Which team left the Tour de France with the most prize money?
Chris Froome's overall victory helps Team Sky to €599,240 in prize money
Chris Froome once again stood atop the Tour de France podium on Sunday having secured a third title in four years - and Team Sky also topped another 'classification' having finished the race with the most prize money.
Ahead of the start of the Tour de France, we dissected the €2,295,850 prize pot at stake and Team Sky left the 2016 edition of the race with €599,240 to take the largest share. That's unsurprising given that figure includes Chris Froome's €500,000 bounty for winning the race.
The rest of the prize money podium also mirrors the general classification podium, with Romain Bardet's Ag2r La Mondiale team second with €247,140 (boosted by the Frenchman's €200,000 prize as runner-up) and Nairo Quintana's Movistar squad third with €229,350 (including the Colombian's €100,000 prize money for finishing third overall). Movistar's prize fund was also boosted by victory in the team classification, worth €50,000.
In fact, the prize money ranking acts as an interesting measure of a team's visibility and success through the race, beyond the final general classification.
Roman Kreuziger, for example, was Tinkoff's top finisher in tenth overall but his Tinkoff team, netted €189,470 in prize money (fourth highest), thanks also in part to Peter Sagan and Rafal Majka winning the points and King of the Mountains classifications respectively, both worth €25,000 in final prize money.
€300 is also awarded for each day in the green and polka dot jerseys - 15 for Sagan and eight for Majka. Sagan also claimed three stages, worth €11,000 a pop, and both Sagan and Majka won the combativity price once each, adding another €2,000 apiece to the kitty. Sagan also won the €20,000 'super combatif' prize awarded to the rider deemed most aggressive through the entire race and, remarkably, secured ten top ten finishes in all (prize money is awarded down to 20th on each stage).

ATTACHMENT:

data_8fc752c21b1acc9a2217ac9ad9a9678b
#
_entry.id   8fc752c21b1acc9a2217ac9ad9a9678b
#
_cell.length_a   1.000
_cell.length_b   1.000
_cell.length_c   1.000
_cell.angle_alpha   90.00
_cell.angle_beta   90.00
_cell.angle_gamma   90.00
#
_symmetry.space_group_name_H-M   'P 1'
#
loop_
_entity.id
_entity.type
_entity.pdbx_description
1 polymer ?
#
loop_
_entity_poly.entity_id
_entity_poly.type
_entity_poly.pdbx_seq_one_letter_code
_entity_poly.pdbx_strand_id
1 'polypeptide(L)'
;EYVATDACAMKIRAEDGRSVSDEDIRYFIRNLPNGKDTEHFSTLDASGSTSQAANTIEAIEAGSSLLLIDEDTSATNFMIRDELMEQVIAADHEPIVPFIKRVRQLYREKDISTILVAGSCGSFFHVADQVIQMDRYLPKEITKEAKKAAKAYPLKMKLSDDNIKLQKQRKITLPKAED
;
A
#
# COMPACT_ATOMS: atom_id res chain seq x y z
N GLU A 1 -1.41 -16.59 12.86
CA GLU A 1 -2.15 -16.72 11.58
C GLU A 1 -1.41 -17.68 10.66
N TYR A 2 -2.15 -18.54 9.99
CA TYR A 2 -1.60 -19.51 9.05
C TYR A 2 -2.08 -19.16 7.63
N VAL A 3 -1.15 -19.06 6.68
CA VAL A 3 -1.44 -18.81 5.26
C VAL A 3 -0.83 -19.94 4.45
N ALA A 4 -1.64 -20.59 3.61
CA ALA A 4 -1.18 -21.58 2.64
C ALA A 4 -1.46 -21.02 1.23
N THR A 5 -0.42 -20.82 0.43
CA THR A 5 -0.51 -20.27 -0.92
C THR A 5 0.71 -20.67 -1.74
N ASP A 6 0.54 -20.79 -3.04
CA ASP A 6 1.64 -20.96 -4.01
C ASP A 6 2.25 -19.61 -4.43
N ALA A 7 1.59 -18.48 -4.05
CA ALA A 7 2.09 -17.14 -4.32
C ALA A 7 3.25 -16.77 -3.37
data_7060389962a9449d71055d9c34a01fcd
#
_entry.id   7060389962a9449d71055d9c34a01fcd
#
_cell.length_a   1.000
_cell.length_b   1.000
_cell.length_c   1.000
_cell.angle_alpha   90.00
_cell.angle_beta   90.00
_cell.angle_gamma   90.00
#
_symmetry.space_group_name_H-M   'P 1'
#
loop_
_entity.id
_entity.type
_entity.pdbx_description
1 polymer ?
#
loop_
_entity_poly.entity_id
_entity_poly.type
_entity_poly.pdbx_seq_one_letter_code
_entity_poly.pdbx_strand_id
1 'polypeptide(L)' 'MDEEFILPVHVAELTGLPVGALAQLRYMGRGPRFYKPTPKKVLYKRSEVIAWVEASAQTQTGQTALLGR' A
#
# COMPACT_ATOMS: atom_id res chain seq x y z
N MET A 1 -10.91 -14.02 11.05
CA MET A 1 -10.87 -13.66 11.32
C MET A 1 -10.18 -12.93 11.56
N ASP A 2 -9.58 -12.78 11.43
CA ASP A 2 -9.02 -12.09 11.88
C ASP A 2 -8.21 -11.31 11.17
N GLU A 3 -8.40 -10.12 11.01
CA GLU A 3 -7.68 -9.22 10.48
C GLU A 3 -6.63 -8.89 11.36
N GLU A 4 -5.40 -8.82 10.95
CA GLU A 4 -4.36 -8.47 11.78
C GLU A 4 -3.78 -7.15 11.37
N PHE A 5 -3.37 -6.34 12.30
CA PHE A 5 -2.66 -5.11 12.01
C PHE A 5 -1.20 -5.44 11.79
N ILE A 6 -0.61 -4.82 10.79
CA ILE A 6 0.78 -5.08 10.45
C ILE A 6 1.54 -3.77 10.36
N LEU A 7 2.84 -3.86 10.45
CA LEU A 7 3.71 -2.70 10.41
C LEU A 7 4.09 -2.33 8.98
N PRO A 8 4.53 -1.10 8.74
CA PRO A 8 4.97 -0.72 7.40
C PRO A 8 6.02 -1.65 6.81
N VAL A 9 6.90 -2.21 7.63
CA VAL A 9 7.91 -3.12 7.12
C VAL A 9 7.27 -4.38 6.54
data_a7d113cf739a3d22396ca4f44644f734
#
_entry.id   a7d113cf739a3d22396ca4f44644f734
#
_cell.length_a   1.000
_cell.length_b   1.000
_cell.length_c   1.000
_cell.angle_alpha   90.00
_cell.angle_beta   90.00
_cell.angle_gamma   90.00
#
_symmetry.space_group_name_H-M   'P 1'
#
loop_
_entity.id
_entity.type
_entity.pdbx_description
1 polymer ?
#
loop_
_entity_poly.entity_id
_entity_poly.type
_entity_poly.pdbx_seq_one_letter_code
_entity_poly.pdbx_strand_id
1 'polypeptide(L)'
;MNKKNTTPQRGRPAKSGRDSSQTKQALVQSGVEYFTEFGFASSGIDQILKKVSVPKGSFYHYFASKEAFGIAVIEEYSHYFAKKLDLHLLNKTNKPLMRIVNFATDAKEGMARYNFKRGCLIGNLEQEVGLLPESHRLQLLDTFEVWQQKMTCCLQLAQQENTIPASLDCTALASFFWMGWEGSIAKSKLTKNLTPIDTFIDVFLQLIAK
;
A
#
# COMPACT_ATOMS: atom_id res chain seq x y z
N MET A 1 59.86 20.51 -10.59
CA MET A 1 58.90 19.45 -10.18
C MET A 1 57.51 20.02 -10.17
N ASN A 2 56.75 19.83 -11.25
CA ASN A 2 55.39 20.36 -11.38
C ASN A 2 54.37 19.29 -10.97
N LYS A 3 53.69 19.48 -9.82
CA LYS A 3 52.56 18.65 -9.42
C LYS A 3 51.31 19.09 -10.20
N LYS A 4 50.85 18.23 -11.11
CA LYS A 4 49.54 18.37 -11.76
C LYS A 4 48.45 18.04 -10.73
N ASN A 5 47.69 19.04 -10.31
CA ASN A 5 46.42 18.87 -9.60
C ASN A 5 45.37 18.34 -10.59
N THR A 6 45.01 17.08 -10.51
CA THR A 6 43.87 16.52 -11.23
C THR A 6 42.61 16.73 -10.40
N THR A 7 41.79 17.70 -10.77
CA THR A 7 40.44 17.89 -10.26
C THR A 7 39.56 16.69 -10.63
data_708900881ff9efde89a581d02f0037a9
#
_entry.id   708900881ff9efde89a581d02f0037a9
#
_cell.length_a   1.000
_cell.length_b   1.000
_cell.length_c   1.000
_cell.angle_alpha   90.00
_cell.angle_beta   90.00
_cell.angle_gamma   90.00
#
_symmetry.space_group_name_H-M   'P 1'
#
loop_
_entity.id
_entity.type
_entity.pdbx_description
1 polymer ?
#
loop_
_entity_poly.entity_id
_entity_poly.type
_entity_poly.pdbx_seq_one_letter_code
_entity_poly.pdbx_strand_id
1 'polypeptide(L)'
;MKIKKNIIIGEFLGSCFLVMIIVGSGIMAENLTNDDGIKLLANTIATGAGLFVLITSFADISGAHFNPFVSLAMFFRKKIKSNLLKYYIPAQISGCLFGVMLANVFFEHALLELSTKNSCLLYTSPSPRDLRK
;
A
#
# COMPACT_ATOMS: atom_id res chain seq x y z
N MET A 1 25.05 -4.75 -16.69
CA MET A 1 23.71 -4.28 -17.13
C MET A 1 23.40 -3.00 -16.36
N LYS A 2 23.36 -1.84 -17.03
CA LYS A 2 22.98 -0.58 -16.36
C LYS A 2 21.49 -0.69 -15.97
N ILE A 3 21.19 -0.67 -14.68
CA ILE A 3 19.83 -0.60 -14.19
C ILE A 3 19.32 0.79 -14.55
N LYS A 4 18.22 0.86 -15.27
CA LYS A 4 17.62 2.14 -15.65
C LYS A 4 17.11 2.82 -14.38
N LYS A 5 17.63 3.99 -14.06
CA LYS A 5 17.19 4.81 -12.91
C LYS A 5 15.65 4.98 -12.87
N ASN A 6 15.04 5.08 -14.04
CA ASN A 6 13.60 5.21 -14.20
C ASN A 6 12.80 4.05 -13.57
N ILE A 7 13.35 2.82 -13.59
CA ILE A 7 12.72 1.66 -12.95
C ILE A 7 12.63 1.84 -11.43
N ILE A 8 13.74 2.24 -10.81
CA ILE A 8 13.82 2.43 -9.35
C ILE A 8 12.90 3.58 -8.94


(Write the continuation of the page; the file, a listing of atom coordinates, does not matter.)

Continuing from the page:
Cannondale-Drapac, on the other hand, left the race with just €14,100 to split between the team, after a race which saw the squad register just three top ten stage finishes - Pierre Rolland and Tom-Jelte Slagter on stage 15, and Ramūnas Navardauskas on stage 21 - as well as a handful of intermediate sprint and King of the Mountains placings. Slim pickings for three weeks work.
Speaking of which, prize money is available throughout the race, from the first three riders over a categorised climb (€800 for the first rider tor each the summit of a hors categorie climb) to the €1,000 awarded to every finisher from 20th down. You can find our full rundown of the prize money available at the Tour here.
Prize money is typically split between all members of the team, from riders to support staff, though each squad has its own formula as to how the kitty is split.
What the Tour's prize money ranking does illustrate is the relatively small financial rewards available from cycling's greatest race, compared to the £10.85 million (approximately €12,958,937) on offer in the men's singles draw at Wimbledon alone, and the reliance by teams on sponsorship. The big money - for some riders, at least - comes through their salaries, with Sagan reportedly on €4.5 million a year with Tinkoff.